Ideas for teaching 2 and 3-year-olds in your ESL classroom
Teaching 2 and 3-year-olds can be a lot of fun and extremely rewarding. However, many teachers worry about teaching this age group as it requires teachers to rethink their teaching strategies and classroom management. It is actually much easier than you may think to teach little ones, and once you “crack the code”, you’ll probably enjoy teaching these classes more than any others.
Here are some great tips to get you started.
1. Understand their limitations and abilities
Don’t get discouraged that they can’t read or write and sometimes barely speak! There is plenty of time to work on that boring stuff when they get older. 2s and 3s are able to do a lot in class, and the cool thing is, you’ll see huge improvements each time you see them.
Understanding what they are able to do (and not do) is the first step in knowing how you can help them learn English:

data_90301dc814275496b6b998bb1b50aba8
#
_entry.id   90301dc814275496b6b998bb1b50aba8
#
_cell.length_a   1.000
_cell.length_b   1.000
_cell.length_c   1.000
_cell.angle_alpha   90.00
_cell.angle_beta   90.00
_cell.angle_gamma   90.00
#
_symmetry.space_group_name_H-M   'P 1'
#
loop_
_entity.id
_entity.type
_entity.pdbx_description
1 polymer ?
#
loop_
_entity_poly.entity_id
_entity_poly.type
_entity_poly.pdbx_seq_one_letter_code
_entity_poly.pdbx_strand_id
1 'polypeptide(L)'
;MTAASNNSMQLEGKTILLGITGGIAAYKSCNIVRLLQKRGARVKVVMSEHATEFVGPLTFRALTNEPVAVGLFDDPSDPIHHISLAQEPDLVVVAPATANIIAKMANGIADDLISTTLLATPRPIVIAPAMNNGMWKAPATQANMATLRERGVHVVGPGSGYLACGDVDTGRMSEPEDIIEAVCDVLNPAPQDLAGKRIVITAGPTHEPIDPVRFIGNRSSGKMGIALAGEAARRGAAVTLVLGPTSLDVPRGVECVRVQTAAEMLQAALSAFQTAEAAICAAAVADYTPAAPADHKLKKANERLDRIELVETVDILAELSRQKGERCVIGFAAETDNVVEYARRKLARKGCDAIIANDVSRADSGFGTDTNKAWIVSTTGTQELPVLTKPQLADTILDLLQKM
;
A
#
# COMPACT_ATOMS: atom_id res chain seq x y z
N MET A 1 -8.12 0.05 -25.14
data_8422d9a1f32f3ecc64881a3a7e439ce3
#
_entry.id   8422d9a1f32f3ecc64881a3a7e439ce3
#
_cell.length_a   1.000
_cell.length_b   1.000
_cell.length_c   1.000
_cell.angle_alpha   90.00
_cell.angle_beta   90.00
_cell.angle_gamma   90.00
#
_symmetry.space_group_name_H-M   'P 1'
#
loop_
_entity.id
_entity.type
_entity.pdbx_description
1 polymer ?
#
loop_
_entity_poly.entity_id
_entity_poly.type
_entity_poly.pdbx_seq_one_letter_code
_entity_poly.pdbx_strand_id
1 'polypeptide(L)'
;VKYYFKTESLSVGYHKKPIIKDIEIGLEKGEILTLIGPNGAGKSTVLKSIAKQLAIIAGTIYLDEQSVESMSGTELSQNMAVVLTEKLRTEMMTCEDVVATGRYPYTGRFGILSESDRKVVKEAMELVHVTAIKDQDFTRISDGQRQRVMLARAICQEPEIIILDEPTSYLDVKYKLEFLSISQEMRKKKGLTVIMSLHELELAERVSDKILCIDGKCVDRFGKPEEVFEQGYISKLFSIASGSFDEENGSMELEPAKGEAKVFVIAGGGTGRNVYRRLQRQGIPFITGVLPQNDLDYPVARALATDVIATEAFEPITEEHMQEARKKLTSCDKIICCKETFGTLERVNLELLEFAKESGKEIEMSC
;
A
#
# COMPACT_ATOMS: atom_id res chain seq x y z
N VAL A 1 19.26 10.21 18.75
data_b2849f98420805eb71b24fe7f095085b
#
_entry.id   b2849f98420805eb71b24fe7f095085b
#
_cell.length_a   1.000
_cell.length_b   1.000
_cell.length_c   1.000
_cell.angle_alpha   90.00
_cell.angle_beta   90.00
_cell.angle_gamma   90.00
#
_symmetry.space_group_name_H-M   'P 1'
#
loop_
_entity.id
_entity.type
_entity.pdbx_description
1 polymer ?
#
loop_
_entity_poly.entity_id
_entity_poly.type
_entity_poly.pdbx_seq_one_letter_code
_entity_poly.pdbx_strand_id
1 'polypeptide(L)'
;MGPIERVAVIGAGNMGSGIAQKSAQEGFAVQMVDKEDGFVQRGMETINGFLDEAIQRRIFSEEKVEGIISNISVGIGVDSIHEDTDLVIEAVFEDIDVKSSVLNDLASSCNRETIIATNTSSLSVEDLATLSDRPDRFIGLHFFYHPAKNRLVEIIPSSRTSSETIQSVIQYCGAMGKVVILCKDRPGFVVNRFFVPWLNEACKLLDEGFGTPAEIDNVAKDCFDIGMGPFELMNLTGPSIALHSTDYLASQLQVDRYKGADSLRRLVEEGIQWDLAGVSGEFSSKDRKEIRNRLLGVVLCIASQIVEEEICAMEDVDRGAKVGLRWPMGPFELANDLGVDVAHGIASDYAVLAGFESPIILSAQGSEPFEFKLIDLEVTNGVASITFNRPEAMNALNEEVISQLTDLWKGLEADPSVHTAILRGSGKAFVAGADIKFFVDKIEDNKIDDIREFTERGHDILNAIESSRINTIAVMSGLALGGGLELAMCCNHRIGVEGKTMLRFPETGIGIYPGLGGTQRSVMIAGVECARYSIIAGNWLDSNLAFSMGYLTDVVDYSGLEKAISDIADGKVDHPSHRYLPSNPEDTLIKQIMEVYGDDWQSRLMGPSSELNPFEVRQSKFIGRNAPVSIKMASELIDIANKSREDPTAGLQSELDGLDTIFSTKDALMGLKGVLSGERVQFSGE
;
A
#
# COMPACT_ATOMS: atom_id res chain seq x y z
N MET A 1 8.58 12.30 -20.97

- They are extremely curious – they want to explore the world and learn new things.
- They are able to remember things – they may recall events from the previous day and can remember as many as three objects that are presented visually.
- They can identify what’s missing from a picture or group of objects.
- They are able to follow simple instructions.
- They can identify simple primary colors.
- They are good at naming and labeling.
- They can draw lines, circles and squares with a pencil.
- They can ask many who, what, where, and why questions.
- They love to imitate playmates and adults.
- They can speak in short sentences (4 to 6 words).
- They can say names and ages (usually up to their own age) and use pronouns.
- They can match objects to pictures.
- They have a vocabulary of around 300 words (in their first language).